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Carolina Cars club brings together UNC's car enthusiasts

UNC junior and Carolina Car Club president Sachith Iyengar poses with his Acura at Umstead Park on Nov. 17.

When the fall semester began, students may have been surprised to find two cars parked in The Pit. 

The Honda Civic Type R and BMW M4 were brought in to promote Carolina Cars, a student organization for car enthusiasts on campus.

"I remember one of the Carolina Union officers said they’d never seen anything like it in 20 years of working there,” senior and club co-founder Max Nuñez said. "I think we had like 30 or 40 members that are active join in a couple hours.”

Nuñez, who is from Morrisville, said he loved attending local car meets in high school but was disappointed to find there wasn’t a car club at UNC his first year. He decided to start Carolina Cars to bring those meets to UNC.

The car meets are usually held on top of the School of Business Parking Deck, where members are encouraged to bring their cars and browse each others’ vehicles, Nuñez said. However, the meets are also open to those who don't have their own car.

“The majority of what we do at car meets is just get together and talk,” Nuñez said. “It’s really about trying to make a community of people that are into cars, not necessarily have a car.”

Harrington Shaw, a sophomore who is a member of the club, said he enjoys the social aspect of the meets.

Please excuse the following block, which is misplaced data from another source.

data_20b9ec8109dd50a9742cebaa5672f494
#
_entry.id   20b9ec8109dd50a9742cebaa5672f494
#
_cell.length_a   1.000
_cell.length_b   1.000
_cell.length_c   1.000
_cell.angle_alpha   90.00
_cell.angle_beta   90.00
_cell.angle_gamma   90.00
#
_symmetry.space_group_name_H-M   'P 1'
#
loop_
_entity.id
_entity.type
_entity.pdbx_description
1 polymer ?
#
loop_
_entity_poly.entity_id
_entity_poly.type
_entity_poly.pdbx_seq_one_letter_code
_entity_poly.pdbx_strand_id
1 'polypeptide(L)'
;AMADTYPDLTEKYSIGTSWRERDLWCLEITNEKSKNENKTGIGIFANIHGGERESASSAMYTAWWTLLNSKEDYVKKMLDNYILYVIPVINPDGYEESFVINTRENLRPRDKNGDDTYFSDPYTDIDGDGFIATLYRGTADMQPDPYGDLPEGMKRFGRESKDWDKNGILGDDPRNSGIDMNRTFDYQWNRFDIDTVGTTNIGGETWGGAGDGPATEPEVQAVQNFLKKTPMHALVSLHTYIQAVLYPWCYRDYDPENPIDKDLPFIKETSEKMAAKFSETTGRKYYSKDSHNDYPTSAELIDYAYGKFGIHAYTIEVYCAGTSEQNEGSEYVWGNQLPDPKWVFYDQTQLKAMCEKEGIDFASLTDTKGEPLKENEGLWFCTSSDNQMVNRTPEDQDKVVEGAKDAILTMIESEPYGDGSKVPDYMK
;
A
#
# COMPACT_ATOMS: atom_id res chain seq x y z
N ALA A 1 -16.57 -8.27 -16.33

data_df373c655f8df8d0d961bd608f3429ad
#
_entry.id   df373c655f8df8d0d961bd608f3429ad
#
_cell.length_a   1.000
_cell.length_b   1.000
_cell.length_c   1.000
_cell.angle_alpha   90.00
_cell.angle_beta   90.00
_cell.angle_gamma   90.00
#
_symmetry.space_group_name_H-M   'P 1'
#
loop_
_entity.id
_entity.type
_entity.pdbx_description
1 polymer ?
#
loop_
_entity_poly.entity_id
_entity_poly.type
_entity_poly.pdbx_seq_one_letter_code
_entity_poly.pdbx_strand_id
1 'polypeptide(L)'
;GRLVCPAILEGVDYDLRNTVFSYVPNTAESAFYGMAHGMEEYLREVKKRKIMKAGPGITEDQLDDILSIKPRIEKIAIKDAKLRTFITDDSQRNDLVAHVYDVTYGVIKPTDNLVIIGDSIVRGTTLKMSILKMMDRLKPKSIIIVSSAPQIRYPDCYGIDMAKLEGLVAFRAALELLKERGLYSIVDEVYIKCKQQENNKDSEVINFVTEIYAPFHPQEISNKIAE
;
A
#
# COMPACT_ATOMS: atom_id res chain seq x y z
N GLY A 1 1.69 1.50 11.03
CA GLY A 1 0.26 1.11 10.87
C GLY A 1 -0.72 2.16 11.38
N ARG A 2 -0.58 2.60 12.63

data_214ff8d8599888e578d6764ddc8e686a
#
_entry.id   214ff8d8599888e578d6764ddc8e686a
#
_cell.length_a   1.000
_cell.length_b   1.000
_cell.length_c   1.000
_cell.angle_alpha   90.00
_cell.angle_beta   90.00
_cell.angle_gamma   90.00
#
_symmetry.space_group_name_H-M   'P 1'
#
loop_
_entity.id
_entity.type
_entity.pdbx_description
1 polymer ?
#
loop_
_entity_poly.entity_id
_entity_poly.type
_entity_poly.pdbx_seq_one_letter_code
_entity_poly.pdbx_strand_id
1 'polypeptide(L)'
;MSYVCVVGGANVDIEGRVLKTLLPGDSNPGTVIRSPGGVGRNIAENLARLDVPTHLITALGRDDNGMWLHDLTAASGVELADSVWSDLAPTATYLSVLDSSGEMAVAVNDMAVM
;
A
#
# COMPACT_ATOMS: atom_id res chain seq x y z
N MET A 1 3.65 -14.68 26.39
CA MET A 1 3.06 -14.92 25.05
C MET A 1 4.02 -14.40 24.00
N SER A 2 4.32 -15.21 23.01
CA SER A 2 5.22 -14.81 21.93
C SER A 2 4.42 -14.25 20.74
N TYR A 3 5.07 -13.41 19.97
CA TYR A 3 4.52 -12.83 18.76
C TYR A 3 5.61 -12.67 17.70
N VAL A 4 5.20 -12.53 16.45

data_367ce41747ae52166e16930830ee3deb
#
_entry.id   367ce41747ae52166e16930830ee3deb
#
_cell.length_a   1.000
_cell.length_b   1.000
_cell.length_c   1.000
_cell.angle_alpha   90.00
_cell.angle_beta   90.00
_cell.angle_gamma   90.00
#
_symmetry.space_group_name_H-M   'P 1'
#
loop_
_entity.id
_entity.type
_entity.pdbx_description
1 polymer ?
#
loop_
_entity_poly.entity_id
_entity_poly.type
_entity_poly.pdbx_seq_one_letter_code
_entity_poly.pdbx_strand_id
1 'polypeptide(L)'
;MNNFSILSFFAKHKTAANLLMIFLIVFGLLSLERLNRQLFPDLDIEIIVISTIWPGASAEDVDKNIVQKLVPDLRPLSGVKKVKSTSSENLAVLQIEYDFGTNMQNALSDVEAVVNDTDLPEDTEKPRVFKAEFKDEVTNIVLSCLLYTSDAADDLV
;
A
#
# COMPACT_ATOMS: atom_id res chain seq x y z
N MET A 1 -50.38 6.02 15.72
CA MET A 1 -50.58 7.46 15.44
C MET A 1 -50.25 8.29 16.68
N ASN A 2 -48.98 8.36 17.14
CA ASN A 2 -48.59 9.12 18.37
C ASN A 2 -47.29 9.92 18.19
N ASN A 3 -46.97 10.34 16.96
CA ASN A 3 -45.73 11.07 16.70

“There’s usually some new people that show up that you get to interact with, and then we all get to go for a drive, which is one of my favorite things to do to get away from the school stuff,” Shaw said. “It’s a great way for car enthusiasts to get together with some like-minded people and blow off some steam after school.”

The club hosts events over the course of the semester, including cruises where club members drive around Chapel Hill and watch parties for professional F1 car races.

“We like to host events where we hang out and meet each other and discuss events that are happening in the motorsports world,” junior Sachith Iyengar, the club's president, said.

Members of the club also travel to auto events outside of Chapel Hill, including monthly "Cars and Coffee" meets, which attract auto enthusiasts from across the state.

Monica Rivell, the club’s social chairperson, said she was a frequent "Cars and Coffee" attendee before she joined the club. She was happy to find a group of UNC students to attend the event with.

“I enjoy having people to go with up here — we usually go as a club,” Rivell said. “Afterwards, we’ll get brunch and cruise back to UNC.”

The club also works on project cars in the hopes of restoring them to working condition. The club's first project car was a 1998 Ford Mustang, which a club member donated last year, Nuñez said. 

Nuñez said the club rented a storage unit in Cary to house the car and worked on it during Winter Break.

“What that allowed us to do is diagnose the problem together, and we wanted to fix this car and enter it into some type of event,” Iyengar said.

In the end, the club wasn't able to fully restore the vehicle to working condition and eventually donated it to Kars4Kids, Iyengar said. However, the club recently acquired another car — a 1973 Triumph Stag — which Iyengar is hoping to enter into a competition.

The club plans to connect with local motorsports organizations and sell merchandise to raise funds to fix the car, Iyengar said. So far, the club has ordered new brakes and rotors for the car and plans to begin working on them over Winter Break.

Students interested in joining Carolina Cars can find more information on their website.

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